It is also not profitable to wait for an improvement in the economic situation. It' not going to increase the chances so much, and once it gets better, the author still has to connect to an editors. There is really no other way than to work hard at my work, to make a script as good as possible and bring it out into the wide open.
Under certain conditions, an author must be aware of the chances of being public. An author who has to make a livelihood from working as quickly as possible will want to work for packers, non-fiction and other areas where the space is less overcrowded and more dominated by processes and policies than by brainstorms.
Or, for a woman author who wants to publish a particular script, perhaps a story of a couple, a memorandum or the only novel she wants to compose, it doesn't make any difference to build a writing careers. If so, a novelist should not be wasting her writing resources and energies on being made public in the conventional way.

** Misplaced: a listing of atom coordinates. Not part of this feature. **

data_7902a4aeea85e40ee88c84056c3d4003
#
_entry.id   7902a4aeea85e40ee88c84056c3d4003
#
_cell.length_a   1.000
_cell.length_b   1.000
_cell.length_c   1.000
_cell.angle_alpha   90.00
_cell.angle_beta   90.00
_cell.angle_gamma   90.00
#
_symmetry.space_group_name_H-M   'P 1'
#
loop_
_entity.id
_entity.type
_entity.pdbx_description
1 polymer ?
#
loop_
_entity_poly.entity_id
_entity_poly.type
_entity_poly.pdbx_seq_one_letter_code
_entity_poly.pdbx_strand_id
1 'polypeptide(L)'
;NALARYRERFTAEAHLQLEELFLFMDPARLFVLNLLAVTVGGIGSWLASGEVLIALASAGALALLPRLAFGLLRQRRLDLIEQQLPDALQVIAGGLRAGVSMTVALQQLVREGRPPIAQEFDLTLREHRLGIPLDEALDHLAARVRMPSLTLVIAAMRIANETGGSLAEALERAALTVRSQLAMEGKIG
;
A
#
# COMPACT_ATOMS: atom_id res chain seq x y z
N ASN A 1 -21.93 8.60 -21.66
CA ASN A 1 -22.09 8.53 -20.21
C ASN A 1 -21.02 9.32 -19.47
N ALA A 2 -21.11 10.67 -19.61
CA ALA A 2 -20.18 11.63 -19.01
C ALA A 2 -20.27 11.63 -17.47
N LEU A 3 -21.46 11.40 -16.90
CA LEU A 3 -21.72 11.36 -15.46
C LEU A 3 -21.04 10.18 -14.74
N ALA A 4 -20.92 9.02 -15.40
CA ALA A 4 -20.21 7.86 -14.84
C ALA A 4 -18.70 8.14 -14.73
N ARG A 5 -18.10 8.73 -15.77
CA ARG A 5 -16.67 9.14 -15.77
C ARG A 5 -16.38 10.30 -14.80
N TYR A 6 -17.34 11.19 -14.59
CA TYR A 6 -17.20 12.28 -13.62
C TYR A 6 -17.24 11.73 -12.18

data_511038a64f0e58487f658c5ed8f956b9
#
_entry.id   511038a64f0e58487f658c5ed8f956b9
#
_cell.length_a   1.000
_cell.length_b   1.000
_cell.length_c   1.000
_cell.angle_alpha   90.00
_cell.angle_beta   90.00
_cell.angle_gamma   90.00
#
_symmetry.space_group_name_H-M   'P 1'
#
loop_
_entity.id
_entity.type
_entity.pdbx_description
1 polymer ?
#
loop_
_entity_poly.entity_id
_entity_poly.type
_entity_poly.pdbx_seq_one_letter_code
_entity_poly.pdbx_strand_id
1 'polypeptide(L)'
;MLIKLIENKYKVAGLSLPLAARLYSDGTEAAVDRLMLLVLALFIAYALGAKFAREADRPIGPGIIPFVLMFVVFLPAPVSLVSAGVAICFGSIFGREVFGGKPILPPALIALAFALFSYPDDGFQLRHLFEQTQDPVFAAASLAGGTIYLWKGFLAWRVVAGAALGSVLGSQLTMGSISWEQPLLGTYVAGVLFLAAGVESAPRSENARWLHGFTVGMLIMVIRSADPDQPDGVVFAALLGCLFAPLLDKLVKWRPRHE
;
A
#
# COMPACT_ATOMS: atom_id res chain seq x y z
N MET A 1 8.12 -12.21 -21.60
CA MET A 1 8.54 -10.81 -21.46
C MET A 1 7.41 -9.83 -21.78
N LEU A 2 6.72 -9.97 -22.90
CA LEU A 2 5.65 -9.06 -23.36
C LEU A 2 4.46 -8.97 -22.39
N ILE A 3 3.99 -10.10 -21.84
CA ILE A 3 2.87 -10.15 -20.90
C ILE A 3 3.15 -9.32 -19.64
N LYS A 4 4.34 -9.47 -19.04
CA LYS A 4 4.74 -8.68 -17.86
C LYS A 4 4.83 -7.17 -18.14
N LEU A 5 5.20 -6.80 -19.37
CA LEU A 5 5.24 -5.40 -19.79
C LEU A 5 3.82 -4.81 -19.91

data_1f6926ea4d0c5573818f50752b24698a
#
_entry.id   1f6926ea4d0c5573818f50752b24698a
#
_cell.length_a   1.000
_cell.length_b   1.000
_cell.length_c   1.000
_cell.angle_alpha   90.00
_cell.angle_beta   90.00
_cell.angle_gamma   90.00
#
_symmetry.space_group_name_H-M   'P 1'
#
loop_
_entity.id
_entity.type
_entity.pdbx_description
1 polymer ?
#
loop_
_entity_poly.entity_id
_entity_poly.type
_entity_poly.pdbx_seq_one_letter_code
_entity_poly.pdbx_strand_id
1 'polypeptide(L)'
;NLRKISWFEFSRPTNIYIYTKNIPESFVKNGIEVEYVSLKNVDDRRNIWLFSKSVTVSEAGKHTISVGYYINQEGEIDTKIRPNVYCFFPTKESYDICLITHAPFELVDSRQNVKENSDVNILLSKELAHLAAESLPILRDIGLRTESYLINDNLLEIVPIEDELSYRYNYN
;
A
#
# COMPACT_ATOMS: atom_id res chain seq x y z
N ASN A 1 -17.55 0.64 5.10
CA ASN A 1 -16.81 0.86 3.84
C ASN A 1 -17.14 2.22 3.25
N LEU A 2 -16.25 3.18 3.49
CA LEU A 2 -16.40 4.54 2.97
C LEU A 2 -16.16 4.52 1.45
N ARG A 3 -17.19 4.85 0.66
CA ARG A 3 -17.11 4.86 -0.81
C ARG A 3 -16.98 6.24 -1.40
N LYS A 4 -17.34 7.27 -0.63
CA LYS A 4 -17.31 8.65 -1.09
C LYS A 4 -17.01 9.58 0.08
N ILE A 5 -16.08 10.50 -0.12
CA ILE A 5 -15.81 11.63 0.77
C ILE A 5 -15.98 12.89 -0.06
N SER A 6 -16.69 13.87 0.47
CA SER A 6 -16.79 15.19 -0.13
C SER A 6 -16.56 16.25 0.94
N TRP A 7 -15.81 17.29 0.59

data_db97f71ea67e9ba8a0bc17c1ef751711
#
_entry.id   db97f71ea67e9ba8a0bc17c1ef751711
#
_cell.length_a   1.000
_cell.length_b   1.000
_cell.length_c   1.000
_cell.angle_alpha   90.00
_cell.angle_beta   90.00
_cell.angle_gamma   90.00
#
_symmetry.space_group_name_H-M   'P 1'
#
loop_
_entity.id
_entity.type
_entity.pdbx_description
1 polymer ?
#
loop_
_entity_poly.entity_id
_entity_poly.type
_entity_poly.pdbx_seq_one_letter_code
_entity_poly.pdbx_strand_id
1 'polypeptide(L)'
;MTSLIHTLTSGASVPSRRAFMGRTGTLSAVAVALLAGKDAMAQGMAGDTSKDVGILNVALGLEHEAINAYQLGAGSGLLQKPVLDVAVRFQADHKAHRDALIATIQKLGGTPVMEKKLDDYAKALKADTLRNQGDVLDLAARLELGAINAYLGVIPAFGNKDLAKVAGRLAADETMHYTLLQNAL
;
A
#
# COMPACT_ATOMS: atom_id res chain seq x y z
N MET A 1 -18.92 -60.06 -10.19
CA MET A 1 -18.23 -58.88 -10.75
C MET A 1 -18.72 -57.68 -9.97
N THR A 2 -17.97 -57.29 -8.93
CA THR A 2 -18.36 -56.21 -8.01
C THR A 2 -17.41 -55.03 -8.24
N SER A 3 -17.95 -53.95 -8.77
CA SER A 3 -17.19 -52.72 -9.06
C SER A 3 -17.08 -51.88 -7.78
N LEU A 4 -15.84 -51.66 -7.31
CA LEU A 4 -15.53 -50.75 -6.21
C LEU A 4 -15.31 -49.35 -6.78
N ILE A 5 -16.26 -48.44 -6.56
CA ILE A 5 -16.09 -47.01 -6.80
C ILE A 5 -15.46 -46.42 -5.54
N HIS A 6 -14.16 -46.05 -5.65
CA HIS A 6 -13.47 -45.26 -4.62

Authors with this emphasis should instead take their manuscripts out into the wider public: through self-publication, in other words. If you work with the right firms, you can make an appealing book at a sensible price, in volumes of 10 to 10,000 pieces.